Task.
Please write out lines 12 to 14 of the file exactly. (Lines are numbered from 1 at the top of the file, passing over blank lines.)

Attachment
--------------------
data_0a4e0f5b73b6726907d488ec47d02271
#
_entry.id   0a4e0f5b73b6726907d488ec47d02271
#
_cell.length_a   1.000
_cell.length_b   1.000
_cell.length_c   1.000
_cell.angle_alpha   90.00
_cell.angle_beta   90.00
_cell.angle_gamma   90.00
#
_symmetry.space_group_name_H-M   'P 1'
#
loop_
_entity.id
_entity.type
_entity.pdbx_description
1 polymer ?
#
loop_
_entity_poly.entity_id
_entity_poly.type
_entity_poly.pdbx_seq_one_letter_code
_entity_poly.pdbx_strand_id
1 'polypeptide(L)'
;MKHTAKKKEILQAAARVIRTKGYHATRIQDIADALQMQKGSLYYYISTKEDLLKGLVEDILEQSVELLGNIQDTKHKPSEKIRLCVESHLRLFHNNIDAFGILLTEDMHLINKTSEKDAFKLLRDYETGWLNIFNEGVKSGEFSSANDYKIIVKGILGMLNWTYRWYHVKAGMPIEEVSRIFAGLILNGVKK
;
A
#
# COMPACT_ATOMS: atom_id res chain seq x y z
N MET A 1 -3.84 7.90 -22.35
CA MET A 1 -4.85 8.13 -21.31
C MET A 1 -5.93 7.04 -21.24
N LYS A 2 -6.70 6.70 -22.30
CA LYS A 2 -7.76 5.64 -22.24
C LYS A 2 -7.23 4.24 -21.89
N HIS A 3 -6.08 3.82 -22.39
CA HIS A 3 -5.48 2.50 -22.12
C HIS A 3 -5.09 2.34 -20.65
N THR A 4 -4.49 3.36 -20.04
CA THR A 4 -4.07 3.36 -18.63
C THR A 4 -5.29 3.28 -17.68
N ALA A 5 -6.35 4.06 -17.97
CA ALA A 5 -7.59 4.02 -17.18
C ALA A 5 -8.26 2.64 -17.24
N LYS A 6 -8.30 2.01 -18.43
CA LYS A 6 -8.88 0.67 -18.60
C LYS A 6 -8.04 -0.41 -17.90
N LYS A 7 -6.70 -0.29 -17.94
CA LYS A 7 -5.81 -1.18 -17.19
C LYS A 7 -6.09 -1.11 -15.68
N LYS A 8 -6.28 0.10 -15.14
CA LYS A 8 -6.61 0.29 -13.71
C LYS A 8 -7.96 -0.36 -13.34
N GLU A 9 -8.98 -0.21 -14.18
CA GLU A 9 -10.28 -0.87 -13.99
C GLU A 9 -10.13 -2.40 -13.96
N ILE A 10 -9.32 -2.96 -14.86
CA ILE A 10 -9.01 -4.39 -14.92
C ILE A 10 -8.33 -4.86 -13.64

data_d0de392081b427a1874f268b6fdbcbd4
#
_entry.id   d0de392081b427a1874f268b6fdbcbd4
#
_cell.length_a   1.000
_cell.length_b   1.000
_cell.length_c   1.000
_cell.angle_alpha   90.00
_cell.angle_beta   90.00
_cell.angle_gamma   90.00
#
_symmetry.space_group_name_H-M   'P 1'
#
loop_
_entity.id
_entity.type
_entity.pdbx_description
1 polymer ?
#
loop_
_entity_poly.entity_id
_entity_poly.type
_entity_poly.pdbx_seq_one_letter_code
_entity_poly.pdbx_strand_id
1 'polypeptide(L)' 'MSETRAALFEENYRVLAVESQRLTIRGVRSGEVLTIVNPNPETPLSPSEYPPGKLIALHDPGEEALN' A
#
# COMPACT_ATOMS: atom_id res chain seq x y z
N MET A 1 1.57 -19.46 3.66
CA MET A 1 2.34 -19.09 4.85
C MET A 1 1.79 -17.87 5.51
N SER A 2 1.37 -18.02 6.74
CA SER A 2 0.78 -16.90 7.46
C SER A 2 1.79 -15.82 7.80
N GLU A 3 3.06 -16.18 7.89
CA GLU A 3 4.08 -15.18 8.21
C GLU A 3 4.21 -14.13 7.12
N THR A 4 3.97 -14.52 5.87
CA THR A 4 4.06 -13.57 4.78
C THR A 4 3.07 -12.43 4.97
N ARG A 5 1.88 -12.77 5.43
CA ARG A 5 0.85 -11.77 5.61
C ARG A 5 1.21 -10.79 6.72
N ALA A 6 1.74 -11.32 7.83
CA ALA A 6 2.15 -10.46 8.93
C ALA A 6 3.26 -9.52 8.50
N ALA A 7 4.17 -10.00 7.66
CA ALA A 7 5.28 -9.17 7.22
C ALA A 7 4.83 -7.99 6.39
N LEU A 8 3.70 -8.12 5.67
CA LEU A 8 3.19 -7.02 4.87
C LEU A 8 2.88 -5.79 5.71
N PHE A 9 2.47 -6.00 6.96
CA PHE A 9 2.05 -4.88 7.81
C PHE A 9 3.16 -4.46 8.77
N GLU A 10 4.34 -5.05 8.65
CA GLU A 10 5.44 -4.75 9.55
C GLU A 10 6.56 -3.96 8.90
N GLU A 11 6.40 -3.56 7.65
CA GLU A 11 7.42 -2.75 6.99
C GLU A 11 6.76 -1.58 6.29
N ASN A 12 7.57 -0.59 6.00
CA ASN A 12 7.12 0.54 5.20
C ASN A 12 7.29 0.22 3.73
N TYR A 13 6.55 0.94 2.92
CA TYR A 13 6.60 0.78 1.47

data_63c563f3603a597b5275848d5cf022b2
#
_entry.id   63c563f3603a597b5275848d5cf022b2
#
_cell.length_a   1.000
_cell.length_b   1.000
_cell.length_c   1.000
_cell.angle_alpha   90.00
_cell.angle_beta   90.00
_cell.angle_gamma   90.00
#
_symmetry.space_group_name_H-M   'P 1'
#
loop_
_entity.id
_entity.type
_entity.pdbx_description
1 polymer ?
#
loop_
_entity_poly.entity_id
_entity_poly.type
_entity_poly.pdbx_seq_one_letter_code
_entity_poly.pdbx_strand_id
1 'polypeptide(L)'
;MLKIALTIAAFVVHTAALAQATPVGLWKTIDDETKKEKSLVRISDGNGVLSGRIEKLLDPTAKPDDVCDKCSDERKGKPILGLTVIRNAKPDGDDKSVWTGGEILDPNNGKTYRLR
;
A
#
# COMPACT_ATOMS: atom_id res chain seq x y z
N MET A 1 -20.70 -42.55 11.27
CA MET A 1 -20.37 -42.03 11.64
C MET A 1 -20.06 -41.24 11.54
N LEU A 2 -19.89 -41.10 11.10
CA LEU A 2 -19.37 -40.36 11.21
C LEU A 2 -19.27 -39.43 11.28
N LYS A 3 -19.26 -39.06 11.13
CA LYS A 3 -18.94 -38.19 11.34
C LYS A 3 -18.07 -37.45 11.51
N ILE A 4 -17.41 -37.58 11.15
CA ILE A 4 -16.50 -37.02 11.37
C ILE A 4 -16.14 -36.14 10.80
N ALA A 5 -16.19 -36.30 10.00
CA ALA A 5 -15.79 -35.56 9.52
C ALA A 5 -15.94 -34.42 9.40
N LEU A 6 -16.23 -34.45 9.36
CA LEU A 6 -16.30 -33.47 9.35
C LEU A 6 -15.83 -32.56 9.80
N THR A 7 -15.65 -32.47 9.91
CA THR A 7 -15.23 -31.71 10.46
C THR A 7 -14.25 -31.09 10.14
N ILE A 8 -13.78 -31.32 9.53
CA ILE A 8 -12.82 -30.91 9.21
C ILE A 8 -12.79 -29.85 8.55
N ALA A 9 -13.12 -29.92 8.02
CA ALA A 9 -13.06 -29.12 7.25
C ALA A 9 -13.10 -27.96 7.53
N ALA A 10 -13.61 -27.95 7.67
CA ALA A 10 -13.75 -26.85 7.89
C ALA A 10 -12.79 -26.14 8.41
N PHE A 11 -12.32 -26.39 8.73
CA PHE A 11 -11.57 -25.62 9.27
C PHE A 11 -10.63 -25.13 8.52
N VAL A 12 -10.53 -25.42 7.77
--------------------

_symmetry.space_group_name_H-M   'P 1'
#
loop_